An excellent regression was obtained between grain protein and β-amylase activity for the 180 lines from 1998 Experiment 1 (r2 = 0.92) (Figure 1). Based on this regression, residual activity was expressed per milligram of grain protein to correct for variation in initial β-amylase activity between samples. This allowed all genotypes tested to be successfully resolved into one of the three allelic forms of β-amylase (Table 1). This genotyping was validated using the original 2 point assay (data not shown), and in addition was found to be consistent with the pedigrees of the entries. Of the 180 entries, 127 were classified as Sd1 (intermediate thermostability), 50 were classified as Sd2L (low thermostability) and 11 as Sd2H (high thermostability). The high representation of the Sd1 allele is due to the large proportion of progeny from the varieties Sloop and Franklin in the South Australian Barley Improvement Program.
Figure 1: Initial β-amylase activity as a function of grain protein for 1998 Experiment 1 (r2 = 0.92).
Table 1: Distribution of the three β-amylase alleles (Bmy-Sd1, Bmy-Sd2L
and Bmy-Sd2H) in 1998 Waite Experiment 1.
Thermostability testing of 1998 SARDI Stage 4 Trial Entries
The results from the thermostability testing of the 1998 SARDI Stage 4 trials showed that the assay clearly resolved the entries into the Bmy-Sd1, -Sd2L and -Sd2H alleles of β-amylase (Figure 2) across the 4 sites tested (individual site data not shown). Of the 14 entries, 7 were classified as Sd1, including the malting varieties Franklin, Sloop and Gairdner, and the three Sloop CCN backcrosses, WI 3140, WI 3141 and WI 3148. Four entries were classified as Sd2L, including the feed variety Barque and the hulless breeding line WI 3107. Three entries were classified as Sd2H, including the malting variety Arapiles, the Sapporo breeding line SA93013, and the hulless variety Namoi.
Figure 2: Residual β-amylase activity in barley extracts after incubation at 60oC for 10 min, for 1998 SARDI Stage 4 entries averaged over 4 sites (Mundulla, Lameroo, Mangalo and Brentwood).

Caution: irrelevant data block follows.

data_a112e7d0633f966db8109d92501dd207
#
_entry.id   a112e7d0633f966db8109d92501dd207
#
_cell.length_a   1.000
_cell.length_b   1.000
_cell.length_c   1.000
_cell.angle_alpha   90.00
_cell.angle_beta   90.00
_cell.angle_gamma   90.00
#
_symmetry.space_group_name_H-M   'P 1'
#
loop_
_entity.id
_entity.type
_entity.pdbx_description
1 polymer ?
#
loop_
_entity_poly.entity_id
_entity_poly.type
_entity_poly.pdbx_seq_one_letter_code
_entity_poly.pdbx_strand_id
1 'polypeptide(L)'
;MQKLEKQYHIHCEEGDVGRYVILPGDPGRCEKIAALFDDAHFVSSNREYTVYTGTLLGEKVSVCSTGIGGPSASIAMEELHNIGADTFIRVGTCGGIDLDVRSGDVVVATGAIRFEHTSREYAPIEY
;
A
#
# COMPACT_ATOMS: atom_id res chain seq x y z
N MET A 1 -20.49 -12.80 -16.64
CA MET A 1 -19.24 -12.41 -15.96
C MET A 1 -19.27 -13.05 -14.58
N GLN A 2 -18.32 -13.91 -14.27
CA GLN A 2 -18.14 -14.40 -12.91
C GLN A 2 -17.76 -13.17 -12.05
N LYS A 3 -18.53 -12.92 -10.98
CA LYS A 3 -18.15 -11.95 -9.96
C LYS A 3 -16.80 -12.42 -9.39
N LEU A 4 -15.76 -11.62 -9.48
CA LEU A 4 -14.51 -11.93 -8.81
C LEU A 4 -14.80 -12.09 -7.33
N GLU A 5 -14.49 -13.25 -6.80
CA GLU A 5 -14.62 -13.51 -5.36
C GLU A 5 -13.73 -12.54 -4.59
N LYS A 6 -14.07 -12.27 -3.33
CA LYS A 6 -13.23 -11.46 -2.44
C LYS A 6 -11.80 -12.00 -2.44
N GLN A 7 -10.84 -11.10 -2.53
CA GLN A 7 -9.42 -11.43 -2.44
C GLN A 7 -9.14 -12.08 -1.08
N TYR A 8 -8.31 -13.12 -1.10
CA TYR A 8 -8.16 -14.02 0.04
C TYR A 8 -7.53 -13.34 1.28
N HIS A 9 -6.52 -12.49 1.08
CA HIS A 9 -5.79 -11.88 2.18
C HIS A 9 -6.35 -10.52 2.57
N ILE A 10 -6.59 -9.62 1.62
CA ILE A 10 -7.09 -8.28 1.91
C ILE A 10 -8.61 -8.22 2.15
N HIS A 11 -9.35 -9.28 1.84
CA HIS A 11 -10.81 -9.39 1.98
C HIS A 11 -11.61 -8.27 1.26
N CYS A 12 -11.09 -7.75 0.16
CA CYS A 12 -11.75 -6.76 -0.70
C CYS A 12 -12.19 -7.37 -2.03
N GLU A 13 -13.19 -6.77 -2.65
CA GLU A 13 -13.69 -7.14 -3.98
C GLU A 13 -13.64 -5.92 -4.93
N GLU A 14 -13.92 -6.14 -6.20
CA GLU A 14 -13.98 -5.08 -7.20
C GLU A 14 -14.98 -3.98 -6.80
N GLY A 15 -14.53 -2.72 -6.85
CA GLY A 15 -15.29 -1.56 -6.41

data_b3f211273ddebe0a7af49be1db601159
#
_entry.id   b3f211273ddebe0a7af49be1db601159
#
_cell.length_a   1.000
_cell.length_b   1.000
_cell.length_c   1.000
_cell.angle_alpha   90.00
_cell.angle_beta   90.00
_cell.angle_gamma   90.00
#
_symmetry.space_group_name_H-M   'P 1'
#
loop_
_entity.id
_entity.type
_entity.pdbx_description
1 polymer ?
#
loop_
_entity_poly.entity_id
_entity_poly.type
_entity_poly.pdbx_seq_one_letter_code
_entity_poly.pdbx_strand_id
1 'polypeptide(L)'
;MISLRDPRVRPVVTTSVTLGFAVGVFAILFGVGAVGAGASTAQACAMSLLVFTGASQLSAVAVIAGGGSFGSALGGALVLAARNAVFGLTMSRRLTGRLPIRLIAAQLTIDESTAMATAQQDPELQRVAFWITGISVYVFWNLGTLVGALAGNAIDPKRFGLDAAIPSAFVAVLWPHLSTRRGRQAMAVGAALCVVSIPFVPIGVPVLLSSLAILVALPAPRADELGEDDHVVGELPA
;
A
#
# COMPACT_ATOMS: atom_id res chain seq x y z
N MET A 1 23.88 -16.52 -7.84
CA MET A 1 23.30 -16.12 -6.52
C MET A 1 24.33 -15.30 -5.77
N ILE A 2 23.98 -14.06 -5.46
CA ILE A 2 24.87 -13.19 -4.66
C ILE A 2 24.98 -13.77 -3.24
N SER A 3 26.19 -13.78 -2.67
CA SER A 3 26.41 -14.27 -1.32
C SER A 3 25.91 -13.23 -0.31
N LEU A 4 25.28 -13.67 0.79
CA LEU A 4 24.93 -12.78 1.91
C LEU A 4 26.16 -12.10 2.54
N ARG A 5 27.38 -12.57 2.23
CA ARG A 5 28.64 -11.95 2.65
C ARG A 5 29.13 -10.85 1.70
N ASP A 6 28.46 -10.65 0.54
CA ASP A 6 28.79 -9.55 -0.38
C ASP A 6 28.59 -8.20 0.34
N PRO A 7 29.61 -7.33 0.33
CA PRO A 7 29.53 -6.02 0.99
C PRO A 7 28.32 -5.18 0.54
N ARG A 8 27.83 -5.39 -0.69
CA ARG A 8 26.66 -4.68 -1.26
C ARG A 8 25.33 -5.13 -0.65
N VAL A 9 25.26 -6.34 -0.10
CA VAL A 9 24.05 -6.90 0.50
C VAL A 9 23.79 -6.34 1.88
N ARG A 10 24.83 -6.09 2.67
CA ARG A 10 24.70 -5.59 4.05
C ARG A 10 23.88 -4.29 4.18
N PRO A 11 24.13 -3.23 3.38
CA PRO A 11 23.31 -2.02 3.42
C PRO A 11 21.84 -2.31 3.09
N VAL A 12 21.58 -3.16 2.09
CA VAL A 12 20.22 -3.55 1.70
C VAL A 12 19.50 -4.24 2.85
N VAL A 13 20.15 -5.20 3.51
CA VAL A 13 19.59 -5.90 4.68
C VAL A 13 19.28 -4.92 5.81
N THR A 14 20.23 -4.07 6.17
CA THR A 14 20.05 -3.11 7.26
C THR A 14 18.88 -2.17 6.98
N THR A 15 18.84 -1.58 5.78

Strategies for Implementation in Barley Improvement Programs
The results from this study indicate that the β-amylase thermostability assay can be successfully used to discriminate between the three β-amylase alleles, Bmy-Sd1, Bmy-Sd2L and Bmy-Sd2H.
Eglinton et. al. (1998) investigated the relationship between thermostability and wort fermentability in 42 commercial malt samples. Their results showed a strong positive correlation between diastatic power (DP) and fermentability (apparent attenuation limit [AAL]). However, the malts with the high thermostability Bmy-Sd2H allele did not strictly follow this relationship, generating high AAL from relatively low DP. These workers suggested that an increase in thermostability may result in more efficient starch degradation, compared with Sd1 and Sd2L malts with similar levels of DP. This relationship has also been reported in a survey of Japanese breeding lines Kihara et. al. (1997).
The implication of these findings is that the β-amylase thermostability assay may offer an alternative selection method for breeding barley with higher levels of fermentability. Current laboratory methods for determining wort fermentability are based on labour intensive assays with very small sample throughtput (e.g. AAL assay), and thus, only lines in the most advanced stages of quality evaluation can be tested. The thermostability assay requires only a small sample and there is no requirement for either micromalting or mashing. In addition, large numbers of samples can be handled (in the order of 100/day including duplicates) at relatively low cost (cost of materials in the order of $0.33 per sample), making it amenable to early generation screening.
The Bmy1-Sd2L allele confers low fermentability, and is also associated with low ß-amylase activity (Coventry et al. 1999). The use of the ß-amylase thermostability assay as an early generation selection tool to cull the Bmy1-Sd2L allele would apply strong selection pressure for high DP and high fermentability. These characteristics are highly desirable for the bulk of Australia’s export markets that use starch based adjuncts in brewing.
However some members of the domestic brewing industry currently prefer the low DP and fermentability conferred by the Bmy1-Sd2L allele. In order to produce varieties suitable for domestic brewing, the assay can be used as a late generation informative tool. This would facilitate the division of germplasm suitable for either domestic or export markets. The strategy used for implementing β-amylase thermostability screening is therefore dependent upon the objectives of the barley breeding program.
The authors acknowledge the support of the Grains Research and Development Corporation, and the Malting Barley Quality Improvement Program (MBQIP), a program including Australian University and State Government research organizations, research investment corporations and foundations, and malting and brewing companies.